The Big Bad Wolf (novel)
|Genre||Crime, Mystery, Thriller|
|Publisher||Little, Brown and Company|
|November 17, 2003 (1st ed. Hardcover)|
|Preceded by||Four Blind Mice|
|Followed by||London Bridges|
Alex Cross is a trained forensic psychiatrist and former Washington D.C. homicide detective. He is an African-American based out of the Southeast quadrant of D.C.. The Big Bad Wolf is the first novel in the series to feature him in his new role as an FBI agent.
Dr. Cross is portrayed as a lonely individual, though empathic and a model father. Though well-educated and well-paid, he chooses to reside in the poor Southeast quadrant. He is very involved in the community, most notably volunteering at St. Anthony's Parish in his neighborhood.
Dr. Alex Cross is in the middle of his training at the FBI when he is assigned to work on a kidnapping case. A federal judge's wife has been kidnapped, and Dr. Cross discovers that her kidnapping fits the pattern of other recent kidnappings.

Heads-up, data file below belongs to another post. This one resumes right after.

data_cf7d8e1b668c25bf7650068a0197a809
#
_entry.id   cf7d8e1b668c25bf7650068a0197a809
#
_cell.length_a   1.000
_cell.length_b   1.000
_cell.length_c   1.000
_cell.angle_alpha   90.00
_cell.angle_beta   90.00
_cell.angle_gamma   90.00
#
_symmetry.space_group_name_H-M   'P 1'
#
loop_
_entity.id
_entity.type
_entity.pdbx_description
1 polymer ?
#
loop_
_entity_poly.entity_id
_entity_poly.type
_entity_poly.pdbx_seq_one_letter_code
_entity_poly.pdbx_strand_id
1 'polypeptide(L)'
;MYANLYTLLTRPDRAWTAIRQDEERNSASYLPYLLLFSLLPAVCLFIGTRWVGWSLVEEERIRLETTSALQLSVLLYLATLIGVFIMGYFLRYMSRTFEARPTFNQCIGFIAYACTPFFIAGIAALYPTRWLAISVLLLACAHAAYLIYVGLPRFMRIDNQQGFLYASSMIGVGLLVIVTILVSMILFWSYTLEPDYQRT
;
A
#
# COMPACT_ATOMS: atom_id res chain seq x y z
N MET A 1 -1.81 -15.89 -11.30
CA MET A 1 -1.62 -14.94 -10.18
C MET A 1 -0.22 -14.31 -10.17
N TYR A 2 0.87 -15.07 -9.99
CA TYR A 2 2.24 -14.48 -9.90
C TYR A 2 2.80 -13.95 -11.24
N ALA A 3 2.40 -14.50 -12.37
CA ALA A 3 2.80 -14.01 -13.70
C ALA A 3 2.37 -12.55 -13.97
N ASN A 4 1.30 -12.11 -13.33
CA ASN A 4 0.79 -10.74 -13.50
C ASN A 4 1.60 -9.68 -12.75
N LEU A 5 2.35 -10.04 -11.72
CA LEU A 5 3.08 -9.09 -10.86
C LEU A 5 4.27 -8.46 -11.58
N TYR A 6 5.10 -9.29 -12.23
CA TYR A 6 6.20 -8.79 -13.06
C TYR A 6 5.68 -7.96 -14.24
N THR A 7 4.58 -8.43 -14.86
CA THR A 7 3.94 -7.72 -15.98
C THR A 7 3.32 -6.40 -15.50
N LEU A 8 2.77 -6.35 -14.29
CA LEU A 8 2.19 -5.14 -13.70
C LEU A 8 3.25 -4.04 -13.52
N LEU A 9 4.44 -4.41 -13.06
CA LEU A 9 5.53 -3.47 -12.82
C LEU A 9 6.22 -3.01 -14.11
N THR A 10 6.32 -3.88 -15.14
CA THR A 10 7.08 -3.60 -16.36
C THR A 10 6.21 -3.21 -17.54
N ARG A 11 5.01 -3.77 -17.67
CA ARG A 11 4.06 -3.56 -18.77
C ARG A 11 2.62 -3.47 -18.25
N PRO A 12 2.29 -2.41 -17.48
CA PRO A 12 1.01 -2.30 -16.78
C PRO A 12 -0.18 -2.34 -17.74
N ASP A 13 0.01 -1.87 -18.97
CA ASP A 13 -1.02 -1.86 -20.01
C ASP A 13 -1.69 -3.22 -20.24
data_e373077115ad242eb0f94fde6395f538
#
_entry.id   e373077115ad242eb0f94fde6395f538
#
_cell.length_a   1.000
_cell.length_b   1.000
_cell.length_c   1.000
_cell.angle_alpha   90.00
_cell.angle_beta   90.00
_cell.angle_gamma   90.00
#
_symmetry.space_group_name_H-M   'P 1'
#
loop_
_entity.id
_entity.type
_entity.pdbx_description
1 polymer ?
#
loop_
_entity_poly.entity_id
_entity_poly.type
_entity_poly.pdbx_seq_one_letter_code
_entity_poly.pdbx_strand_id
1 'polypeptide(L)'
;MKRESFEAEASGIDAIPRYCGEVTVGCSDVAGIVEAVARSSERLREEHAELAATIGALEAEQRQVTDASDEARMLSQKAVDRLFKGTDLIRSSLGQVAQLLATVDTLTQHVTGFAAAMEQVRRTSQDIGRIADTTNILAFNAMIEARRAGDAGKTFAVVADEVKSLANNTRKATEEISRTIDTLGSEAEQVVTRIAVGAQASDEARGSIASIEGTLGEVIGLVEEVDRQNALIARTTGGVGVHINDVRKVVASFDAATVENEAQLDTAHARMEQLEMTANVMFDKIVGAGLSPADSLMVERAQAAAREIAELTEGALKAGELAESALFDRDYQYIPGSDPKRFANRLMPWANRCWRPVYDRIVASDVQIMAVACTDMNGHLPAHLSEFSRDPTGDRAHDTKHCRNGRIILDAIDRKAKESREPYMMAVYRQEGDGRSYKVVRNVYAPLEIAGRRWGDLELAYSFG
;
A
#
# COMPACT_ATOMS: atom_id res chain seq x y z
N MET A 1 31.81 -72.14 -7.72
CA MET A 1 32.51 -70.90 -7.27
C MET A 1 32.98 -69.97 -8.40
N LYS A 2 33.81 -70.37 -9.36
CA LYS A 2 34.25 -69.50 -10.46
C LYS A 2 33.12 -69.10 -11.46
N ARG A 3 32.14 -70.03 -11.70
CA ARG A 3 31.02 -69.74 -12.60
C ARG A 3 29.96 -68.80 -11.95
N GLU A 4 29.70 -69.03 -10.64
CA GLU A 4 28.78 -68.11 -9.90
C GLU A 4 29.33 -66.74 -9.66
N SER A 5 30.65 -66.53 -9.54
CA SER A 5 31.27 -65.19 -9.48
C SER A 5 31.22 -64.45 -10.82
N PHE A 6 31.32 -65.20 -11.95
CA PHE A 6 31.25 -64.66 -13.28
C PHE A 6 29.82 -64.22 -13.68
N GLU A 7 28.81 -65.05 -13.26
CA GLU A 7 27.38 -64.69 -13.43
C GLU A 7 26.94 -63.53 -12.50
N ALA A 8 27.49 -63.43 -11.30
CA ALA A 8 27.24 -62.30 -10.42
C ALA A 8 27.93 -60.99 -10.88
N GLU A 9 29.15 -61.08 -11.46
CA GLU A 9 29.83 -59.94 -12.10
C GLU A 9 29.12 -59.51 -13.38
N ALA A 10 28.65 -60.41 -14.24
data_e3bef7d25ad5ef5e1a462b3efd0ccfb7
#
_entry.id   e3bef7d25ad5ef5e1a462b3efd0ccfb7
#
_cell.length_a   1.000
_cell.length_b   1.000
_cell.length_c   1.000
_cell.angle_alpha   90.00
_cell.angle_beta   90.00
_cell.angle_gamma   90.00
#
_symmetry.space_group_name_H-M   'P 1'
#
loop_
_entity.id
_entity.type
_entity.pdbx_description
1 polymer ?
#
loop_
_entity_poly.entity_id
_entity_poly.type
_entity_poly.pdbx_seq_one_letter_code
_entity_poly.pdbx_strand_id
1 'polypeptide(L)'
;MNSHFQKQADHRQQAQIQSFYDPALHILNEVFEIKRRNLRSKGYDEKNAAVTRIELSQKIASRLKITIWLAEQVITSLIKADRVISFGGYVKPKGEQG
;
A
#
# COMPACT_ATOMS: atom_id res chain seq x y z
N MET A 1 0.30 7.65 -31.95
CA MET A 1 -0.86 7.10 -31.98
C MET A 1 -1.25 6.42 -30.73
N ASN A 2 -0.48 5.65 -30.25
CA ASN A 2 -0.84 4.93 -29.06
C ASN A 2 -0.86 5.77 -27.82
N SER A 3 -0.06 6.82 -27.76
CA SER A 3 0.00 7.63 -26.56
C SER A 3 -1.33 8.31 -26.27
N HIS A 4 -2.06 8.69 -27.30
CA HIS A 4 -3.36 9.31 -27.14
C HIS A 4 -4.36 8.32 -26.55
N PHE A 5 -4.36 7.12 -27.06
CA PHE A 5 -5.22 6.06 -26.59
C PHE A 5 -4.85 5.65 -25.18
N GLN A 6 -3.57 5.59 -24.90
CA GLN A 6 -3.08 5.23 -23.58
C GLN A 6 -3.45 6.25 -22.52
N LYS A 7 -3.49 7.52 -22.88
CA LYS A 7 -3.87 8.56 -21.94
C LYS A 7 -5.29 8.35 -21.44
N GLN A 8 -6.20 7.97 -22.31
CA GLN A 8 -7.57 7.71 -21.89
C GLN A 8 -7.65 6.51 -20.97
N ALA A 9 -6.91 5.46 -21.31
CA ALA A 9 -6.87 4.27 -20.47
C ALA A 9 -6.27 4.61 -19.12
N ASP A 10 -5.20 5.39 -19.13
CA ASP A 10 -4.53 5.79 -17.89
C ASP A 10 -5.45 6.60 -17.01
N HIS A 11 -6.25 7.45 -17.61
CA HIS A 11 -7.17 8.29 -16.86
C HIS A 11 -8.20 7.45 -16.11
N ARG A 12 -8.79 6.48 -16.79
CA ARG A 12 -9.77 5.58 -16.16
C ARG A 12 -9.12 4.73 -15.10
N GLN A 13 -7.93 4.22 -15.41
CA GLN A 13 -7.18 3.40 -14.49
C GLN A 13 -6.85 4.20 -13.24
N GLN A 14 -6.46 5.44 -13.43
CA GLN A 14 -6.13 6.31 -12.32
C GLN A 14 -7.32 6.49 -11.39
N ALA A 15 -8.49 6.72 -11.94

A Russian mobster known as "The Wolf" has been kidnapping people and selling them into sexual slavery. In addition to the judge's wife, his subordinates also kidnap a housewife, and several male college students for clients.
Though Cross is able to identify The Wolf as a key player in the human trafficking ring, his true identity and whereabouts remain a mystery. The only method of contacting him is through a high-tech, secure website, and any person the FBI manages to take into custody ends up dead at the hands of a mole.
Eventually, with the assistance of the New York City Police Department, Central Intelligence Agency, Secret Service, and the Russian government, the FBI is able to arrest a man by the name of Andrei Prokopev. Though the FBI believes him to be The Wolf, it is revealed at the very end of the novel that The Wolf is, in fact, still at large.
A sequel, London Bridges has been made featuring the Wolf and Cross face off again, but the Wolf asks for Geoffrey Shafer's assistance in defeating Cross. Shafer was one of Alex's oldest foes, who in fact, ruined his life.